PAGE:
RHC in the PAH group was characterized by superior mean PAP (Table 3). Specifically, the median (IQR) of mPAP was 42.0 (33.0 − 50.0) mmHg in patients with PAH, while it was 20.5 (17.0 to 23.0) mmHg in the group with no PH (p < 0.001). Furthermore, TPG was increased in patients with PAH, but CO was lower in those patients. The PAH group had higher pulmonary vascular resistance, with lower SvO2 and SaO2 during the RHC, compared with the group with no PH.
Table 3

Haemodynamic characteristics on right heart catheterization

 

All patients

(n = 63)

PAH patients

(n = 35)

No PH patients

(n = 28)

P value

Mean PAP, mmHgb

31.0 (21.0 to 44.0)

42.0 (33.0 to 50.0)

20.5 (17.0 to 23.0)

<0.001

PAWP, mmHga

9.6 (± 4.0)

9.7 (± 4.8)

9.5 (± 3.4)

0.90

RAP, mmHgb

5.0 (2.5 to 8.5)

5.0 (3.0 to 10.0)

4.5 (2.0 to 7.0)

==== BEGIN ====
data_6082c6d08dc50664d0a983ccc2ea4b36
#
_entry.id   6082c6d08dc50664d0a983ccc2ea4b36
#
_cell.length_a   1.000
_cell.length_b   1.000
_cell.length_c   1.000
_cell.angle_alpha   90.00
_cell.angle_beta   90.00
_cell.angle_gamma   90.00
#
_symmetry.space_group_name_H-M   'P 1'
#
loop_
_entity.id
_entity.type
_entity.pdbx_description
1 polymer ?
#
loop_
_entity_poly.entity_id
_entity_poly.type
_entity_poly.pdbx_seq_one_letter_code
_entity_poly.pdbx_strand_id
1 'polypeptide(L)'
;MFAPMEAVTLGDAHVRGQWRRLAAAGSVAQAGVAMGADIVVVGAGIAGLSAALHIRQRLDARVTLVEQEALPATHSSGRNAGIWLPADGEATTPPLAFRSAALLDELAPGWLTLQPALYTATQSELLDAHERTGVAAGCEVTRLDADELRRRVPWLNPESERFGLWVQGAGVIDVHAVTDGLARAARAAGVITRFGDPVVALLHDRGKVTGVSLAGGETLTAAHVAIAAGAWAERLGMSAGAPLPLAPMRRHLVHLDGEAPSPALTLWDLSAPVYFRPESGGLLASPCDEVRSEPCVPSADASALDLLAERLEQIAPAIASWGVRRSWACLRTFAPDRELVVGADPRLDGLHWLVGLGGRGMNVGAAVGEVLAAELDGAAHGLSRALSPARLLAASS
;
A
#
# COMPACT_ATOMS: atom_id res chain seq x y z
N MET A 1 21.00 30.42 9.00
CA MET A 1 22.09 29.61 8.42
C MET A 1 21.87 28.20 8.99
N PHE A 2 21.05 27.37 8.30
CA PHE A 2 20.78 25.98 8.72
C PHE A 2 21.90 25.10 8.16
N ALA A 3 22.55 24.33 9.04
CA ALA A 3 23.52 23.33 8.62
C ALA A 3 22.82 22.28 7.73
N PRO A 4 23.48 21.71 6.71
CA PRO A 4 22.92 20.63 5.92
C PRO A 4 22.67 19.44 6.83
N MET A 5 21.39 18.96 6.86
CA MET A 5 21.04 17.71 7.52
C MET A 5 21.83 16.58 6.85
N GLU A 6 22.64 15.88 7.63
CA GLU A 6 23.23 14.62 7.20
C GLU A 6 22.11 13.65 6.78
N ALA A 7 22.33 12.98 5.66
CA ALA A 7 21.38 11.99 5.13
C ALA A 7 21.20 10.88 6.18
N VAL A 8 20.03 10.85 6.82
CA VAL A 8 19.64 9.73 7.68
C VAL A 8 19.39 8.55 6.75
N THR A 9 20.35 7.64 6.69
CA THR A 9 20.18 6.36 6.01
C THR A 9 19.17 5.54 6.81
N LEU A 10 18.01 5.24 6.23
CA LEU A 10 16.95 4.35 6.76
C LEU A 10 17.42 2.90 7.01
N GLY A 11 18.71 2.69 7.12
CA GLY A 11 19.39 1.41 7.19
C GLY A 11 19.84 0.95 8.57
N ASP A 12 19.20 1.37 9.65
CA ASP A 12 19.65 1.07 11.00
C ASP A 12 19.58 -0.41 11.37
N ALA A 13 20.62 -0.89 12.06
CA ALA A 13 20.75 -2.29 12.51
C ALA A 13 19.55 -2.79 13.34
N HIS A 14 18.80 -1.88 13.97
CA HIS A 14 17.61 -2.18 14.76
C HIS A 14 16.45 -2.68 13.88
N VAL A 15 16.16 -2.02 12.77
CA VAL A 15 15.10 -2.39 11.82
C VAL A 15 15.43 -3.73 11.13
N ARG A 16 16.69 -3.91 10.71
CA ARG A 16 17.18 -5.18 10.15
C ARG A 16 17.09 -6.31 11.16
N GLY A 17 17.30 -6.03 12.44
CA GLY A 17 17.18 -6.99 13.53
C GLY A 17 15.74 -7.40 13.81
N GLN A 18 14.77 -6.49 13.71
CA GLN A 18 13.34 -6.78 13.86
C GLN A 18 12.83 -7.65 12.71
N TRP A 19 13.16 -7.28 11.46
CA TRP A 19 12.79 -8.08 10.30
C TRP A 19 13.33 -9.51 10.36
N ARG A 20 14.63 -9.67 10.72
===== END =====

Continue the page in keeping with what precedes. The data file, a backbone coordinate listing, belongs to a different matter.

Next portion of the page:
0.14

TPG, mmHga

20.0 (± 13.4)

31.4 (± 11.8)

10.6 (± 3.9)

<0.001

Cardiac output, L/minb

3.5 (2.9 to 4.5)

3.4 (2.8 to 4.0)

3.9 (2.9 to 5.1)

0.05

PVR, WUa

6.6 (± 4.8)

9.9 (± 4.6)

3.2 (± 1.6)

<0.001

SVR, WUa

26.9 (± 10.3)

28.6 (± 9.7)

25.2 (± 11.0)

0.42

SvO2, %a

66.3 (± 8.1)

61.8 (± 8.3)

71.0 (± 4,7)

<0.001

SaO2, %a

93.5 (± 4.0)

91.2 (± 3.7)

96.1 (± 2.5)

<0.001

PAH pulmonary arterial hypertension, PH pulmonary hypertension, PAP pulmonary artery pressure, PAWP pulmonary artery wedge pressure, RAP right atrial pressure, TPG transpulmonary pressure gradient, PVR pulmonary vascular resistance, WU Wood units, SVR systemic vascular resistance, SvO2 mixed venous oxygen saturation, SaO2 arterial oxygen saturation. aData are shown as mean (± SD). bData are shown as median (IQR)